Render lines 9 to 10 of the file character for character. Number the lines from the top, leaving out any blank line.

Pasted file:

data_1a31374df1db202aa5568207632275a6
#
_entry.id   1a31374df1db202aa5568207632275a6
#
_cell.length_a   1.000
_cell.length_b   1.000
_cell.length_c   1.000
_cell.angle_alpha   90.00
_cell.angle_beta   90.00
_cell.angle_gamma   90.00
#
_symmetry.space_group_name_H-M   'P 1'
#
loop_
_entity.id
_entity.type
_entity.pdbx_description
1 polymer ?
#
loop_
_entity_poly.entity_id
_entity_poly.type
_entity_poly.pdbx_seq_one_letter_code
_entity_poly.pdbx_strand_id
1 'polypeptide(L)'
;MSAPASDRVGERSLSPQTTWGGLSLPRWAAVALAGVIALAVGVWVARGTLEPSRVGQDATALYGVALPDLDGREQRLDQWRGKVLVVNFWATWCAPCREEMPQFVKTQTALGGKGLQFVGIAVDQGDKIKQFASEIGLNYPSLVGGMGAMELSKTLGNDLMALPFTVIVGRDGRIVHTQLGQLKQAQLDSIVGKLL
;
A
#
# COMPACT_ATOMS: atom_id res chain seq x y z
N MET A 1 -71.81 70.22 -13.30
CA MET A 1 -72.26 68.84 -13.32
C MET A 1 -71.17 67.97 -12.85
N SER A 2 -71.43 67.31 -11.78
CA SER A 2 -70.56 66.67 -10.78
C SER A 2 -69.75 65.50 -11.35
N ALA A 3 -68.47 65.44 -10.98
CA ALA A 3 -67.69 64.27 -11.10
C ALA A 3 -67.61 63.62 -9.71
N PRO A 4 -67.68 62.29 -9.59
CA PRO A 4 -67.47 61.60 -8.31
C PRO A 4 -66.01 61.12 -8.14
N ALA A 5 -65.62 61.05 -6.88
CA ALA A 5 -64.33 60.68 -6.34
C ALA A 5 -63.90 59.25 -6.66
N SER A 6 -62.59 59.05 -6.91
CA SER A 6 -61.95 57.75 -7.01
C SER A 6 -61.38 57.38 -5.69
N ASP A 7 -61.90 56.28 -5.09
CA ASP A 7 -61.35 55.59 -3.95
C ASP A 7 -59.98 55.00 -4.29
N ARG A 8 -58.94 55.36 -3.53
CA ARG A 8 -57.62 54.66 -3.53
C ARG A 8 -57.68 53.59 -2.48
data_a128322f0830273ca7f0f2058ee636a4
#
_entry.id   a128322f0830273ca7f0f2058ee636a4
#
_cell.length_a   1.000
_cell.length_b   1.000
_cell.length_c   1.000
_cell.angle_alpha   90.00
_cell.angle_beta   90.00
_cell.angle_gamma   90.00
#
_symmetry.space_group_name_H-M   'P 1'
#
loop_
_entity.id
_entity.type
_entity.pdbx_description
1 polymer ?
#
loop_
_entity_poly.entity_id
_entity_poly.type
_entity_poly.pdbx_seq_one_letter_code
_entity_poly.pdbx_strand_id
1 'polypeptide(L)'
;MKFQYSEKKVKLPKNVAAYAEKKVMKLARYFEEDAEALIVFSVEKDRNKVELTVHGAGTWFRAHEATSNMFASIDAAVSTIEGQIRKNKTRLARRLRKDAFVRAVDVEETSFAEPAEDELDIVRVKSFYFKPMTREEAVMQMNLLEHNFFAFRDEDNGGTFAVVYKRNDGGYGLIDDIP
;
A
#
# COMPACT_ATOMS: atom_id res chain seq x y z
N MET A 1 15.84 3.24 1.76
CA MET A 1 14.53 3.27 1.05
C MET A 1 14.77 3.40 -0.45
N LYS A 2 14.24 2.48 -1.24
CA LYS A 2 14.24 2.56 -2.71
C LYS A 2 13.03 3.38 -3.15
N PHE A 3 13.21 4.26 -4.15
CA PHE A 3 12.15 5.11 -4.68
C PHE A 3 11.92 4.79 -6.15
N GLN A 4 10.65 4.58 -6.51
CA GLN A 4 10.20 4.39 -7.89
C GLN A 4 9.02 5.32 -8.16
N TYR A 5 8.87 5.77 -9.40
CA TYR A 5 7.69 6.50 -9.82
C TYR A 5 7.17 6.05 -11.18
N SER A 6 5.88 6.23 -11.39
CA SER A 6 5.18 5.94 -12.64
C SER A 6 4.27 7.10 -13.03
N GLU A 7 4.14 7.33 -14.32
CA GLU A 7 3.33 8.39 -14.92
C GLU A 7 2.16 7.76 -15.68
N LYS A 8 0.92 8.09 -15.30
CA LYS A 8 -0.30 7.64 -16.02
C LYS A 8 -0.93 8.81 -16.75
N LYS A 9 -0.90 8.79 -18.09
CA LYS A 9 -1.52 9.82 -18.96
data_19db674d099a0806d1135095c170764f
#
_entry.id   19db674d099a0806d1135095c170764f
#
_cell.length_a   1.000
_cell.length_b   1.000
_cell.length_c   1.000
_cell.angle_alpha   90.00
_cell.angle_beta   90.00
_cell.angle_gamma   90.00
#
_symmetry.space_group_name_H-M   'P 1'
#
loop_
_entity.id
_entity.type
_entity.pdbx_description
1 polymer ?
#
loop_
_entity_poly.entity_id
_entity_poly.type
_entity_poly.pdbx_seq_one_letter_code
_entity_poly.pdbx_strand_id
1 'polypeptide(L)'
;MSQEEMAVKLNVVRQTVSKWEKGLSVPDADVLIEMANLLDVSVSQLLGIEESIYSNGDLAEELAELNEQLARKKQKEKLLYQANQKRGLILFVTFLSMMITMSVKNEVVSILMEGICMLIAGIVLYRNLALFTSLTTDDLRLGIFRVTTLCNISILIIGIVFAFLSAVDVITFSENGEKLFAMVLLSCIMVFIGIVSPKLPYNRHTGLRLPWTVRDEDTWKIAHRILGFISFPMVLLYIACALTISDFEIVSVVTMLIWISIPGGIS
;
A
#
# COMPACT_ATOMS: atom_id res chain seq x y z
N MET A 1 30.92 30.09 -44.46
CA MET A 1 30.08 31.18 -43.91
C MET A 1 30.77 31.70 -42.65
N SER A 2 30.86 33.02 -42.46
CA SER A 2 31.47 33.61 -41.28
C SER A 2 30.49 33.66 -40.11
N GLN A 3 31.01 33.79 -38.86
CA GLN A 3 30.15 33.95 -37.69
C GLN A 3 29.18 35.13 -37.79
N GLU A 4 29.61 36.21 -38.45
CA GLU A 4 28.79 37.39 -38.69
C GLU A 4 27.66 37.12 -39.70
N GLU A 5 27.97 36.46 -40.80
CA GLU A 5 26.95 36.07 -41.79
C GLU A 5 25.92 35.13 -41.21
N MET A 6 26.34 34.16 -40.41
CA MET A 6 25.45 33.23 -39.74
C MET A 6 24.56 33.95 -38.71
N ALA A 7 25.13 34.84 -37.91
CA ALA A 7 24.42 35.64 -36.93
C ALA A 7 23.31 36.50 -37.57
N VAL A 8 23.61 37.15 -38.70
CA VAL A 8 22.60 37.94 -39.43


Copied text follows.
_cell.angle_beta   90.00
_cell.angle_gamma   90.00